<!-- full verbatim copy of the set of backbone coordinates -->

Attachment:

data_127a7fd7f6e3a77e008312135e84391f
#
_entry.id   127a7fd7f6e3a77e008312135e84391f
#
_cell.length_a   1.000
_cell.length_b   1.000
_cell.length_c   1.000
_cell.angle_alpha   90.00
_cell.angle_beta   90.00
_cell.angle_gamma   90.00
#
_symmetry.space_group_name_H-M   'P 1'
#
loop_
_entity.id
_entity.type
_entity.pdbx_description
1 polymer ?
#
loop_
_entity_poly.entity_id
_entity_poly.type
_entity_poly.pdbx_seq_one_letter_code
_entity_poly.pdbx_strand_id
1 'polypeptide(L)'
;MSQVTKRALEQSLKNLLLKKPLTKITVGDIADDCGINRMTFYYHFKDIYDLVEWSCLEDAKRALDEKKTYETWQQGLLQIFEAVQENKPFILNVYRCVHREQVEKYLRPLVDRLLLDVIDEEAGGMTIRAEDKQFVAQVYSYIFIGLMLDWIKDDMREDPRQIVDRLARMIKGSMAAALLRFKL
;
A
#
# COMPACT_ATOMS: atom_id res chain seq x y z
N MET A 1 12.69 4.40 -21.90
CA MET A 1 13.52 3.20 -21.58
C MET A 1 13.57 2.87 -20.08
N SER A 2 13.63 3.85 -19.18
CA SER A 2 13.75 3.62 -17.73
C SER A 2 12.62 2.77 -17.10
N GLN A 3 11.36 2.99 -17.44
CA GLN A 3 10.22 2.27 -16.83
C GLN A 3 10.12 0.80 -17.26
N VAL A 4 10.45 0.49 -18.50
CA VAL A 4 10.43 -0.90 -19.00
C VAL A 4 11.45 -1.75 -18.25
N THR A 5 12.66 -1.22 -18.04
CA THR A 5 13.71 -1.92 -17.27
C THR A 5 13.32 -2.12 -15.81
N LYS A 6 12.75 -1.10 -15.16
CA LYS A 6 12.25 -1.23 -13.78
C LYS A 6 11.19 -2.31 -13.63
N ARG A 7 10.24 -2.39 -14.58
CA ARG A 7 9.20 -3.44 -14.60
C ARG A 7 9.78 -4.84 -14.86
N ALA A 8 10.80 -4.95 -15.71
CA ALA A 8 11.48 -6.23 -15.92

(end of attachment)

data_127a7fd7f6e3a77e008312135e84391f
#
_entry.id   127a7fd7f6e3a77e008312135e84391f
#
_cell.length_a   1.000
_cell.length_b   1.000
_cell.length_c   1.000
_cell.angle_alpha   90.00
_cell.angle_beta   90.00
_cell.angle_gamma   90.00
#
_symmetry.space_group_name_H-M   'P 1'
#
loop_
_entity.id
_entity.type
_entity.pdbx_description
1 polymer ?
#
loop_
_entity_poly.entity_id
_entity_poly.type
_entity_poly.pdbx_seq_one_letter_code
_entity_poly.pdbx_strand_id
1 'polypeptide(L)'
;MSQVTKRALEQSLKNLLLKKPLTKITVGDIADDCGINRMTFYYHFKDIYDLVEWSCLEDAKRALDEKKTYETWQQGLLQIFEAVQENKPFILNVYRCVHREQVEKYLRPLVDRLLLDVIDEEAGGMTIRAEDKQFVAQVYSYIFIGLMLDWIKDDMREDPRQIVDRLARMIKGSMAAALLRFKL
;
A
#
# COMPACT_ATOMS: atom_id res chain seq x y z
N MET A 1 12.69 4.40 -21.90
CA MET A 1 13.52 3.20 -21.58
C MET A 1 13.57 2.87 -20.08
N SER A 2 13.63 3.85 -19.18
CA SER A 2 13.75 3.62 -17.73
C SER A 2 12.62 2.77 -17.10
N GLN A 3 11.36 2.99 -17.44
CA GLN A 3 10.22 2.27 -16.83
C GLN A 3 10.12 0.80 -17.26
N VAL A 4 10.45 0.49 -18.50
CA VAL A 4 10.43 -0.90 -19.00
C VAL A 4 11.45 -1.75 -18.25
N THR A 5 12.66 -1.22 -18.04
CA THR A 5 13.71 -1.92 -17.27
C THR A 5 13.32 -2.12 -15.81
N LYS A 6 12.75 -1.10 -15.16
CA LYS A 6 12.25 -1.23 -13.78
C LYS A 6 11.19 -2.31 -13.63
N ARG A 7 10.24 -2.39 -14.58
CA ARG A 7 9.20 -3.44 -14.60
C ARG A 7 9.78 -4.84 -14.86
N ALA A 8 10.80 -4.95 -15.71
CA ALA A 8 11.48 -6.23 -15.92